Iran-Denmark all-out transactions speeding up after JCPOA

TEHRAN, Jul. 19 (MNA) – Danish Ambassador to the Islamic Republic Danny Annan voiced content over the huge rise in bilateral relations between Iran and Denmark following the implementation of JCPOA.

Annan expressed satisfaction with the development of political and economic transactions between the two countries following the removal of sanctions and implementation of JCPOA since 14th of July, 2015.

"Many Danish business delegations have visited Iran and we expects many other ones this year; we also have had an Iranian business delegation going to Denmark and we hope to see more Iranian business delegations going to Denmark in near future so our commercial links can be further developed," Annan noted in an exclusive interview with Mehr News, while responding to economic achievements of Iran's historic nuclear deal.

Pointing to the tourism industry, Annan underlined that there is a huge interest among the Danish tourists to go to Iran; "Iran has a rich culture, a rich past and equally important is the security provided to foreign visitors who come to Iran," he told Mehr News correspondent:

How do you evaluate Tehran-Copenhagen relations in the wake of JCPOA and removal of sanctions?

Since the signing of the agreement in July 14 and implementation of JCPOA and even before, developments in Danish-Iranian relations have been very positive in all aspects. If we look at the political issues, we had the Danish minister of foreign affairs in January last year and he was accompanied by the biggest Danish business delegation since 1974, 128 businessmen. The minister had very fruitful consultations with Dr. Zarif. He also met with President Rouhani. Besides, the minister of taxation and deputy ministers visited Iran early this year. Iranian minister for energy Mr. Chitchian has been to Denmark spending several days in Denmark with a very good program. And as I mentioned before, we also have at least two other Danish ministers coming to Iran later this year. We have a broad range of subjects to discuss and I am happy that the nuclear issue is no longer on top of the agenda.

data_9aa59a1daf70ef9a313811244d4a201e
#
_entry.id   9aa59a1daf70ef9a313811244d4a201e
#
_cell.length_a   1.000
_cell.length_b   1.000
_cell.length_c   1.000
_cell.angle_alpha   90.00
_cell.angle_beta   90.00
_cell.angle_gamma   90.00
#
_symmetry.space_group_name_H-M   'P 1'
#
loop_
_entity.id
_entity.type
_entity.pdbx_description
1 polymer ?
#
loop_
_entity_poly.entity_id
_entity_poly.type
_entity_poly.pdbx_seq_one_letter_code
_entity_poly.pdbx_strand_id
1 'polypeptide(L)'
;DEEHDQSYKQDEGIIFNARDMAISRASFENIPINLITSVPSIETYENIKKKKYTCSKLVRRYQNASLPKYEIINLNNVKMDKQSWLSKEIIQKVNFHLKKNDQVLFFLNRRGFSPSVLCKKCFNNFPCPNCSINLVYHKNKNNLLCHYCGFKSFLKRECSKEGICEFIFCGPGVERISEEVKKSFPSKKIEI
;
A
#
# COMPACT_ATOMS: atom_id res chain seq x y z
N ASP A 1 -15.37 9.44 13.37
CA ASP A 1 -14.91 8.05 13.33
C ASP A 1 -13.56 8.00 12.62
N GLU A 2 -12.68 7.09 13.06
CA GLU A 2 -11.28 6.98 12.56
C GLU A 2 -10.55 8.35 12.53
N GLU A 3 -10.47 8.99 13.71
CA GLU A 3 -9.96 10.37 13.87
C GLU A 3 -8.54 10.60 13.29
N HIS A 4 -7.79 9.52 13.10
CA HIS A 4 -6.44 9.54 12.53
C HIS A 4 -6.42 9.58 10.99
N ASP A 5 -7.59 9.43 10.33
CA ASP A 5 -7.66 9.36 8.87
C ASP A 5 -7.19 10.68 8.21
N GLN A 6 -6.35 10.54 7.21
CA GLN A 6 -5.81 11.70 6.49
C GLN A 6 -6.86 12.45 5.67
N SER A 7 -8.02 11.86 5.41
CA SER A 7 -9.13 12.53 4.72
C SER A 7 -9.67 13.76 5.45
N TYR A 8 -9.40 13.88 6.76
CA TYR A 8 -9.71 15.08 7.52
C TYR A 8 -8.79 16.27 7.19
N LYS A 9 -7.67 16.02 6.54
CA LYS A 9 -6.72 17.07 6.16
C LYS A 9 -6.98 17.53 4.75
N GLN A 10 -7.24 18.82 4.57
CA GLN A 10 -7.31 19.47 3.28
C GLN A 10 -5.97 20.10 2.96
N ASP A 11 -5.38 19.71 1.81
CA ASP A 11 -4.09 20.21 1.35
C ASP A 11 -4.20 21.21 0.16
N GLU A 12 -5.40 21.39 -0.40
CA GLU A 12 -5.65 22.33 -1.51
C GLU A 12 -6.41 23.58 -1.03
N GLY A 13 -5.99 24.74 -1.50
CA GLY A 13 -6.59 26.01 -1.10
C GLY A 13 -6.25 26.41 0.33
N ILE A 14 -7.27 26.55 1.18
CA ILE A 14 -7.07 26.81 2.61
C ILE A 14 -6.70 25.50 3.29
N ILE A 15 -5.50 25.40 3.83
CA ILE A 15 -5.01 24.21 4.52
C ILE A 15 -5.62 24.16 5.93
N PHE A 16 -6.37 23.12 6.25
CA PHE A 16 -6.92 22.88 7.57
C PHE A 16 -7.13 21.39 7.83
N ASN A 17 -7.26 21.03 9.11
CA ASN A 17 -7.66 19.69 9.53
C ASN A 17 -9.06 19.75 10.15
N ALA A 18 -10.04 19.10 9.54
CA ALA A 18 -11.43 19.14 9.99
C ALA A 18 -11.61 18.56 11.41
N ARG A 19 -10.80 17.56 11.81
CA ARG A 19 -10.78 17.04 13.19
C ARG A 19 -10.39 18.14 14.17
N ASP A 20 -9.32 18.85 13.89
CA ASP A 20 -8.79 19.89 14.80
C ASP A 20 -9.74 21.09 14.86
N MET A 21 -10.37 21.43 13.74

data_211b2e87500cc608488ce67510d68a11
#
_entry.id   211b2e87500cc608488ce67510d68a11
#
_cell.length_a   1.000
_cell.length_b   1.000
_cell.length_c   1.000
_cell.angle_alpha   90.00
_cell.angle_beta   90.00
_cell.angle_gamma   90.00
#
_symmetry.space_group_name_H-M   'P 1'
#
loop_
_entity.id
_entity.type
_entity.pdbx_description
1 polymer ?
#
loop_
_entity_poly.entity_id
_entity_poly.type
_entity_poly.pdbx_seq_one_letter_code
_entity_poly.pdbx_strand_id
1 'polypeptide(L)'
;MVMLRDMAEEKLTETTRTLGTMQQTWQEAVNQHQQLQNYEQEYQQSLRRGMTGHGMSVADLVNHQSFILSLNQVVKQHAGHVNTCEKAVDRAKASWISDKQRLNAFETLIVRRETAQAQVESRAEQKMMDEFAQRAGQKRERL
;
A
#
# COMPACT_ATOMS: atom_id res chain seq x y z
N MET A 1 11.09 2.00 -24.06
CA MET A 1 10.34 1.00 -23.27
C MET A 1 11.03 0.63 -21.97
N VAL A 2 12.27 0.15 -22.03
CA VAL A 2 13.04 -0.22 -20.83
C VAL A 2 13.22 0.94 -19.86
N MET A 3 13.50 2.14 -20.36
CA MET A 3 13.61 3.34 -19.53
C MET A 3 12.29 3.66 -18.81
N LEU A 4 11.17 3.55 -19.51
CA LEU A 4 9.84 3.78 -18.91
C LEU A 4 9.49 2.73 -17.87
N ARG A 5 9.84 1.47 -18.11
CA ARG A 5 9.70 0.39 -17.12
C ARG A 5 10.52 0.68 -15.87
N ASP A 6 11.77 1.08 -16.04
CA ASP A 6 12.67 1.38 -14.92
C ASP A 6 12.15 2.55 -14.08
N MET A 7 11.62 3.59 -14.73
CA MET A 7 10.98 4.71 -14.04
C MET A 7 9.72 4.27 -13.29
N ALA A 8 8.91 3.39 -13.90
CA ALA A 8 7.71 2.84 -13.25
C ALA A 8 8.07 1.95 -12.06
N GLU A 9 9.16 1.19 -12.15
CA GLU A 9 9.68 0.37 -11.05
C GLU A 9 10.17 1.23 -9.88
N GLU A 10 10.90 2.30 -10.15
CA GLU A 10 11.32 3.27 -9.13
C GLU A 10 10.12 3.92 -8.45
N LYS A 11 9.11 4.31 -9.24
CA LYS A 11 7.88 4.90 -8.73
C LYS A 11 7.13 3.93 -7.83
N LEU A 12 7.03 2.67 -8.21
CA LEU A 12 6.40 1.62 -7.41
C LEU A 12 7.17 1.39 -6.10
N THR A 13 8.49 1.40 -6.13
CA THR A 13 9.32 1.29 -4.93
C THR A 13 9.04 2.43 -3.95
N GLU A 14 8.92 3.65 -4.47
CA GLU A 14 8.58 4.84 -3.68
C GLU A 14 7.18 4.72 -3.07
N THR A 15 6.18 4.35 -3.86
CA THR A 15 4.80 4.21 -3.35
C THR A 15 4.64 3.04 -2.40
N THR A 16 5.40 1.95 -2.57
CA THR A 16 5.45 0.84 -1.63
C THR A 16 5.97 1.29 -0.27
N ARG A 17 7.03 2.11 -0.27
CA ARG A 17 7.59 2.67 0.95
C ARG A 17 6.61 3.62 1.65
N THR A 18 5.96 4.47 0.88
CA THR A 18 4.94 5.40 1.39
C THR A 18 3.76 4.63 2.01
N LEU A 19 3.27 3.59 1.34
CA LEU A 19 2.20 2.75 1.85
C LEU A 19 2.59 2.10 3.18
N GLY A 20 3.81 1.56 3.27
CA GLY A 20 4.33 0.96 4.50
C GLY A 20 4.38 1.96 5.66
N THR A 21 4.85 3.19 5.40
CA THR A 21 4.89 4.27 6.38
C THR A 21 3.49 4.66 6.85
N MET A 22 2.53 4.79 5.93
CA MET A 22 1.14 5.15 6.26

As we have all noticed, there is a full European and EU member states' support for the JCPOA. IAEA has confirmed on several occasions that Iran is fully living up to its obligations according to the agreement so from a political perspective, things are definitely moving in right direction and that is also clear from the facts that we have over the last 6 months established government-to-government cooperation within intellectual property rights between the Iranian IPO (Iranian Patent Organization) and Danish Patent and Trademark Office and the cooperation is actually really taking shape because first of all we will have at the embassy one dedicated employee sent from Copenhagen just to focus on the cooperation within that area between Denmark and Iran.

Another area where we have government-to-government cooperation is within veterinary services, quality of meat, quality of poultry, but also basically having a direct link, direct contact between our two organizations so they can work closer together.

A new area I believe that somewhat would be formalized later this year is within taxation and an Iranian taxation delegation would be going to Denmark at the end of August to learn more about the Danish tax system. Hopefully we can be of help to the Iranian authorities in providing some practices and maybe some new ideas for the Iranian authorities because I believe it is very important that a large share of government expenditure is actually coming through taxes because you see oil prices going down so the Iranian government cannot expect to have a big chunk of its expenditures covered by oil revenue, we have to get the money another way and here I believe taxation is the right way to do it.

What are major economic fields for cooperation between Denmark and Iran?